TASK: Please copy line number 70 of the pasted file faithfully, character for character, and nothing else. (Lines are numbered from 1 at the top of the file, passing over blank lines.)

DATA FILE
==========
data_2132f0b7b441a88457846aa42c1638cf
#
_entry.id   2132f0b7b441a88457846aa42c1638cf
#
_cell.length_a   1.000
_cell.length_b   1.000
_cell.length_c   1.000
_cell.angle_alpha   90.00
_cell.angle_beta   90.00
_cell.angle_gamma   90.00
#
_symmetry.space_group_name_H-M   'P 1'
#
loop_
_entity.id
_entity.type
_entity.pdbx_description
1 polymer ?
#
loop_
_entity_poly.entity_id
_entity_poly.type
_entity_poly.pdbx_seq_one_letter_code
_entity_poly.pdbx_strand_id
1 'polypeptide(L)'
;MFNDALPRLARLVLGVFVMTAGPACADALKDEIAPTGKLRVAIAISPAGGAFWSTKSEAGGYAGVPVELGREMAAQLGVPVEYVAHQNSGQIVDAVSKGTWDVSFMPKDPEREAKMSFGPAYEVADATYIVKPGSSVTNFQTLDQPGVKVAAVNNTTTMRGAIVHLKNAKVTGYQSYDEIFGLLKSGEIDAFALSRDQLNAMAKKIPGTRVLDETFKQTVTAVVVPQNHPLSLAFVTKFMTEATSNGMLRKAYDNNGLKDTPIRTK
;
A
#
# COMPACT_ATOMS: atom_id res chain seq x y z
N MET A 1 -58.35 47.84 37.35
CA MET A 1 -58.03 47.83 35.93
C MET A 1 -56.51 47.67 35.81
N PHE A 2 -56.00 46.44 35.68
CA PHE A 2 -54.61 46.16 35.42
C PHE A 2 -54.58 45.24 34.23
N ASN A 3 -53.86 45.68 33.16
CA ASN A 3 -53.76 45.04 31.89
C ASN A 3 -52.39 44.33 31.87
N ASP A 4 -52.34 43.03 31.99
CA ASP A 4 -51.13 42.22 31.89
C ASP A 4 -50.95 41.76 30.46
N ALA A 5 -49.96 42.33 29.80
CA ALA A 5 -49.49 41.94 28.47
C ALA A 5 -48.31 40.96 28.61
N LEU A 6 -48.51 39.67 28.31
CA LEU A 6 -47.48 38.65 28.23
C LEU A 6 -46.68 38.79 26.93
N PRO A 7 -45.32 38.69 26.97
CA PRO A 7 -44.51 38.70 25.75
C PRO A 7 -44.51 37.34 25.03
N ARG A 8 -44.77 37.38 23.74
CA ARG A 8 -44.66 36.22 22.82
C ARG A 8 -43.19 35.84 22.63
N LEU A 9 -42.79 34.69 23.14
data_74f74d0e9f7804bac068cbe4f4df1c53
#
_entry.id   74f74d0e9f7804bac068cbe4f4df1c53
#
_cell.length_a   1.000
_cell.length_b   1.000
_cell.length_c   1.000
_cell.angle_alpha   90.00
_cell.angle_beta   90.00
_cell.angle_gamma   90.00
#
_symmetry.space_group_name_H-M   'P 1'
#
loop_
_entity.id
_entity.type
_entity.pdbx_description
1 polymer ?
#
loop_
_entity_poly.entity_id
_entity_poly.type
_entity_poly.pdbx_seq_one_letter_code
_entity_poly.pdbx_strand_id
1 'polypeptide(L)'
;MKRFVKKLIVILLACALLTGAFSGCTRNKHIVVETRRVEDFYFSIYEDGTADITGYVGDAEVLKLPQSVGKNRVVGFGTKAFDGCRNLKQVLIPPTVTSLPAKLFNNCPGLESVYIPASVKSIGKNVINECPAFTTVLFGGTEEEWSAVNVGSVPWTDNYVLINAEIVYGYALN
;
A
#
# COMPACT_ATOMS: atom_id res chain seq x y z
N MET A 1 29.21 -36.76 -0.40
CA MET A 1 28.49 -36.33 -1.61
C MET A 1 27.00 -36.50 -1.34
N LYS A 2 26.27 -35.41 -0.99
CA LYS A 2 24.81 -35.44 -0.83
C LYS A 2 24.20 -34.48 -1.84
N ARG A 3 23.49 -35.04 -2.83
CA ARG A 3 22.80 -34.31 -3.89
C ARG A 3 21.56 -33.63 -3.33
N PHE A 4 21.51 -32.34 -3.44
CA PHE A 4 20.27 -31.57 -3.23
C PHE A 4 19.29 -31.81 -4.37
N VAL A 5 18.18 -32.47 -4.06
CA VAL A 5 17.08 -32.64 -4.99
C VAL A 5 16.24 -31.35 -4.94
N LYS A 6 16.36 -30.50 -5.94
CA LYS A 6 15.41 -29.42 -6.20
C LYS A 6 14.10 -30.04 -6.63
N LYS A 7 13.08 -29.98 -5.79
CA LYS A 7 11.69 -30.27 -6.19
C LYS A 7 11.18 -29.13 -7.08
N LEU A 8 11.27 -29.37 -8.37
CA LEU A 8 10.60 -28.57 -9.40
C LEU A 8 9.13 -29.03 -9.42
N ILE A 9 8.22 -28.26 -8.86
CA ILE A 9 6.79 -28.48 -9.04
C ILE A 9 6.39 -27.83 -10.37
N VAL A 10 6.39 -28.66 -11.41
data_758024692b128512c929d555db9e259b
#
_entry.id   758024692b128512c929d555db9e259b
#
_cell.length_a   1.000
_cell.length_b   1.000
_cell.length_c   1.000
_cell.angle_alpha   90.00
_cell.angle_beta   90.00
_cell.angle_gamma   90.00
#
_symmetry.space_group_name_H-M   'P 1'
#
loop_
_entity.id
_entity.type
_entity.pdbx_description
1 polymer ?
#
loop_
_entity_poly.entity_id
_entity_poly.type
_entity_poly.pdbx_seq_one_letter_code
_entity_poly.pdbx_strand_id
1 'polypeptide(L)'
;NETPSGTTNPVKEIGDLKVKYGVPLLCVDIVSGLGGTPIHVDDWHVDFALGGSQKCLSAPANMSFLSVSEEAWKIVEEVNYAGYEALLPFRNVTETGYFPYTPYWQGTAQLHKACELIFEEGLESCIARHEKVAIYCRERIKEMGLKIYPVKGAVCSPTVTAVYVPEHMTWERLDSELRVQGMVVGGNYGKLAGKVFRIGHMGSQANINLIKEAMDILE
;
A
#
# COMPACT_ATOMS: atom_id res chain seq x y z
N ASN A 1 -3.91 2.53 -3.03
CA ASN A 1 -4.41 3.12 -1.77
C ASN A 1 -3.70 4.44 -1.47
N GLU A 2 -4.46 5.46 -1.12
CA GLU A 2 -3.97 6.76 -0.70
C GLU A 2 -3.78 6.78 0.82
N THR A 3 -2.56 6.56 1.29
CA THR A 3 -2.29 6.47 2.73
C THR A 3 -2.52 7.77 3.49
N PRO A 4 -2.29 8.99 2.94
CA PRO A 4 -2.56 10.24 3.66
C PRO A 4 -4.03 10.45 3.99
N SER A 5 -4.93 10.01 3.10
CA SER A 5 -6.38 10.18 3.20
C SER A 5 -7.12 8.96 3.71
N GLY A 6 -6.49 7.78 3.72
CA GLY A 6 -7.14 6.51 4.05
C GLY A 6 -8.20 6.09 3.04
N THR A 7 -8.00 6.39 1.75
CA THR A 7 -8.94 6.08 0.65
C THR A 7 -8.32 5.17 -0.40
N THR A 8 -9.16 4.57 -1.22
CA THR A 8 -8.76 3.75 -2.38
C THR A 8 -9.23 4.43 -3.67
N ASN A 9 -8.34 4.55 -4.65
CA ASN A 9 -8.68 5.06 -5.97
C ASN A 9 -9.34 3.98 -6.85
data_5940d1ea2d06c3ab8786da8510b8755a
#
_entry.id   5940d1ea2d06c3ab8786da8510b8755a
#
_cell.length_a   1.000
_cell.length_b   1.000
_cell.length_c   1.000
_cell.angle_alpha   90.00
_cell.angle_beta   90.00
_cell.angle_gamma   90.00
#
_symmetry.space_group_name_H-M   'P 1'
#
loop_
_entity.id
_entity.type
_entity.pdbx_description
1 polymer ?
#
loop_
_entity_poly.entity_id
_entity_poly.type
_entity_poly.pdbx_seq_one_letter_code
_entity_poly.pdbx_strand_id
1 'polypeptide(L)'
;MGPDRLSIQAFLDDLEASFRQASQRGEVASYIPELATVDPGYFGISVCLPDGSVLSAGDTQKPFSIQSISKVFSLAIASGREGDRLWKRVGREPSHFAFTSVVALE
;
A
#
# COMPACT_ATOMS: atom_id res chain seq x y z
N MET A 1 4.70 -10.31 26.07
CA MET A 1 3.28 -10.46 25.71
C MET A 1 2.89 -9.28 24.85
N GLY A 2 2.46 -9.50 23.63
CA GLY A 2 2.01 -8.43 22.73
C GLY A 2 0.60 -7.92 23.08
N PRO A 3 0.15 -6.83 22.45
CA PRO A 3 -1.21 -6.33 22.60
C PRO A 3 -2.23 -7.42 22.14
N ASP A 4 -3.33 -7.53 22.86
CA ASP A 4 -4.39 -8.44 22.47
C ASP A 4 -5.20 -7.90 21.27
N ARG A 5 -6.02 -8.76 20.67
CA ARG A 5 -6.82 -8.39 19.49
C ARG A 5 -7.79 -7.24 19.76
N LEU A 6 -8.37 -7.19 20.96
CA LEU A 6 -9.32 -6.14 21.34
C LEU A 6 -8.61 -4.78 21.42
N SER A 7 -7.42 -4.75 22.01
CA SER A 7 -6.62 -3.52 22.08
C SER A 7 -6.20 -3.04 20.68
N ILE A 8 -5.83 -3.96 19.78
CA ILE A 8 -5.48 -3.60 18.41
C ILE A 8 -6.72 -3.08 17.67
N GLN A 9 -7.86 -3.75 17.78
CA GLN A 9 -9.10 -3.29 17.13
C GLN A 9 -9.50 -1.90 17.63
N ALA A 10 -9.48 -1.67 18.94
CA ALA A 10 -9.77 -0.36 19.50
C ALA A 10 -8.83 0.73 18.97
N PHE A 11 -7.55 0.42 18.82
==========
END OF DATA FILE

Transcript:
_entity.id